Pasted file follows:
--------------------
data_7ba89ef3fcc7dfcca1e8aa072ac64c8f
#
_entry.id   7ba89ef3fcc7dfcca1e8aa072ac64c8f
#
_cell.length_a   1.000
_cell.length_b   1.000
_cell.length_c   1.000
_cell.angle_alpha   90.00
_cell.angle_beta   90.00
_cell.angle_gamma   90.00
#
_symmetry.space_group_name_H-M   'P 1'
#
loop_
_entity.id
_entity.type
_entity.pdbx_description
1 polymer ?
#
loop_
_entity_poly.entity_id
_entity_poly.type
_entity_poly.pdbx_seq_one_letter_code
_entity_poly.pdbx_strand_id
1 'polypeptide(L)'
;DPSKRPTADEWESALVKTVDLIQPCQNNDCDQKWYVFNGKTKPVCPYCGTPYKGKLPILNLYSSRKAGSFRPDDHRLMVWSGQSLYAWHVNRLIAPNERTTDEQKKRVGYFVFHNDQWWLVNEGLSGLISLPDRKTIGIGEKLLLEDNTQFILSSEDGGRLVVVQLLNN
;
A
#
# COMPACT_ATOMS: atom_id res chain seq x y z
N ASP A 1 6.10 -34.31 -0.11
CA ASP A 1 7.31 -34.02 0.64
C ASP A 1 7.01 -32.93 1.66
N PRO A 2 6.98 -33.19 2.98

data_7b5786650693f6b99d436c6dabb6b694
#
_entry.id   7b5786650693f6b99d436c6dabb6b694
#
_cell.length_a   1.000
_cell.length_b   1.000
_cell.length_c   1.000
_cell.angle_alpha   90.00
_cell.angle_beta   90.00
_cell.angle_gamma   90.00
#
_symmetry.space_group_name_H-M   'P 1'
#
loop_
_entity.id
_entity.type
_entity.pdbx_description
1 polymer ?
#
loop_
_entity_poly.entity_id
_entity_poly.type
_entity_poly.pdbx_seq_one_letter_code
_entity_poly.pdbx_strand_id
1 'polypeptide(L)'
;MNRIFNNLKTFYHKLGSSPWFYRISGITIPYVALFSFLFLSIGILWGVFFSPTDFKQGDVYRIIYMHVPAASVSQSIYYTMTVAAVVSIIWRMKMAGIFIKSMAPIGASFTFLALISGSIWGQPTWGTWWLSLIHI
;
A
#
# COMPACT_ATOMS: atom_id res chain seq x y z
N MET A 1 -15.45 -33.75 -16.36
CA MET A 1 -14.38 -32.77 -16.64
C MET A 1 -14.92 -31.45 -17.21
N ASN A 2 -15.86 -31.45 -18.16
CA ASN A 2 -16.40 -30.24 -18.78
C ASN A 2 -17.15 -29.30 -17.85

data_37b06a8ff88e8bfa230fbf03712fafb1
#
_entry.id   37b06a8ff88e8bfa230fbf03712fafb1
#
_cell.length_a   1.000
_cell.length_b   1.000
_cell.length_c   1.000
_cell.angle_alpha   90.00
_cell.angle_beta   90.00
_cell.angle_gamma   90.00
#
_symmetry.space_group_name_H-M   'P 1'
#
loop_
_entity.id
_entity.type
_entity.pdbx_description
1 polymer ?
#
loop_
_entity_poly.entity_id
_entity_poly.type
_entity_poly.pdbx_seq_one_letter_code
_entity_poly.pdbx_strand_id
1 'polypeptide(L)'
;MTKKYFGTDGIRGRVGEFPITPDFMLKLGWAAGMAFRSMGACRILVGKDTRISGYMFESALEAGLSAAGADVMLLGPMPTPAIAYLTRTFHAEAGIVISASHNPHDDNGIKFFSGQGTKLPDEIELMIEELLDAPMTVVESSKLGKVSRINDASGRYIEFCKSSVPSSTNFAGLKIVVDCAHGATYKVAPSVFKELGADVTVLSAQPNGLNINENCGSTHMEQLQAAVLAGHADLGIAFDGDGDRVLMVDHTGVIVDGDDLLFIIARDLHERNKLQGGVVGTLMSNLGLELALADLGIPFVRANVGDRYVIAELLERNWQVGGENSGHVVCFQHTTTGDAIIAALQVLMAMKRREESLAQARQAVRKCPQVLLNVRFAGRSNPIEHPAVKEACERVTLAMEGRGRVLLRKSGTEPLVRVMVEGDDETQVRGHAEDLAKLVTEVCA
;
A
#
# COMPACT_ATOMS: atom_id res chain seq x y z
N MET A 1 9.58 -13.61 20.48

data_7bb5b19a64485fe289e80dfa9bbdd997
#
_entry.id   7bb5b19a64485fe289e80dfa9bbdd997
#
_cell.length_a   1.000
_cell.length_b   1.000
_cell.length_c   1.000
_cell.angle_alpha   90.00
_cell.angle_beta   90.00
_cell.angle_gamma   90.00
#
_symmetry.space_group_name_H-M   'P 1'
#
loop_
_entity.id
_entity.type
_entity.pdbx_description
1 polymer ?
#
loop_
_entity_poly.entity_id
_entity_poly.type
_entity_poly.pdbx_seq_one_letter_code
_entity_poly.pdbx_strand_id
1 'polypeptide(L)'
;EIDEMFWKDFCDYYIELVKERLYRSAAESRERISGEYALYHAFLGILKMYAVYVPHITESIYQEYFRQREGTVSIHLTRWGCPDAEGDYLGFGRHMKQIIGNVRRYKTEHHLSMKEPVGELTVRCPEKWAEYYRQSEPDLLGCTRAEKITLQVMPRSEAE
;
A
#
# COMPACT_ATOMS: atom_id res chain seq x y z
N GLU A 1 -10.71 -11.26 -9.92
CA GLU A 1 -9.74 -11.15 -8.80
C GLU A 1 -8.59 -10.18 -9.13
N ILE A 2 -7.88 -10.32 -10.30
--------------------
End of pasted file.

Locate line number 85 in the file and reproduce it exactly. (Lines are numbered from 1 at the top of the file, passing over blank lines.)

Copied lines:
_entity.id